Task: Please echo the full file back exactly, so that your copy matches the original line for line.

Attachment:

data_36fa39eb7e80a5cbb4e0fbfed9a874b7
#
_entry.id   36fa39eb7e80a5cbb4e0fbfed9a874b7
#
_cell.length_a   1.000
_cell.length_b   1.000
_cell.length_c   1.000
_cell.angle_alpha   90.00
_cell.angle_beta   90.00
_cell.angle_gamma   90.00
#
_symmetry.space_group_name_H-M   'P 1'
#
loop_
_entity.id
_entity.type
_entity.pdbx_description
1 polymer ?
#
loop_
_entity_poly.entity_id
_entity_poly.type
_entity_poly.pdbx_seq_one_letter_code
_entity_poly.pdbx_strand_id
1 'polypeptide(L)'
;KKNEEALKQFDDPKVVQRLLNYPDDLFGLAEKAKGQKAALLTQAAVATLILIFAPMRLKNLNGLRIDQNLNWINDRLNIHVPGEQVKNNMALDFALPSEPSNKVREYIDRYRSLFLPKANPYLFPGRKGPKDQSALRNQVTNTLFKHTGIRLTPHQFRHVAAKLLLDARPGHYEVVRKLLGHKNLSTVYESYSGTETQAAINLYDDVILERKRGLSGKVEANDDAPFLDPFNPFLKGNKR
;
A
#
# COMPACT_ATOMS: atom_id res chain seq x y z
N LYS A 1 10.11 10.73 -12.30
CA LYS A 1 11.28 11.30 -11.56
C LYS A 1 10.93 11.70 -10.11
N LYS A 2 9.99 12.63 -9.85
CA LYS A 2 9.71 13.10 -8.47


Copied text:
data_36fa39eb7e80a5cbb4e0fbfed9a874b7
#
_entry.id   36fa39eb7e80a5cbb4e0fbfed9a874b7
#
_cell.length_a   1.000
_cell.length_b   1.000
_cell.length_c   1.000
_cell.angle_alpha   90.00
_cell.angle_beta   90.00
_cell.angle_gamma   90.00
#
_symmetry.space_group_name_H-M   'P 1'
#
loop_
_entity.id
_entity.type
_entity.pdbx_description
1 polymer ?
#
loop_
_entity_poly.entity_id
_entity_poly.type
_entity_poly.pdbx_seq_one_letter_code
_entity_poly.pdbx_strand_id
1 'polypeptide(L)'
;KKNEEALKQFDDPKVVQRLLNYPDDLFGLAEKAKGQKAALLTQAAVATLILIFAPMRLKNLNGLRIDQNLNWINDRLNIHVPGEQVKNNMALDFALPSEPSNKVREYIDRYRSLFLPKANPYLFPGRKGPKDQSALRNQVTNTLFKHTGIRLTPHQFRHVAAKLLLDARPGHYEVVRKLLGHKNLSTVYESYSGTETQAAINLYDDVILERKRGLSGKVEANDDAPFLDPFNPFLKGNKR
;
A
#
# COMPACT_ATOMS: atom_id res chain seq x y z
N LYS A 1 10.11 10.73 -12.30
CA LYS A 1 11.28 11.30 -11.56
C LYS A 1 10.93 11.70 -10.11
N LYS A 2 9.99 12.63 -9.85
CA LYS A 2 9.71 13.10 -8.47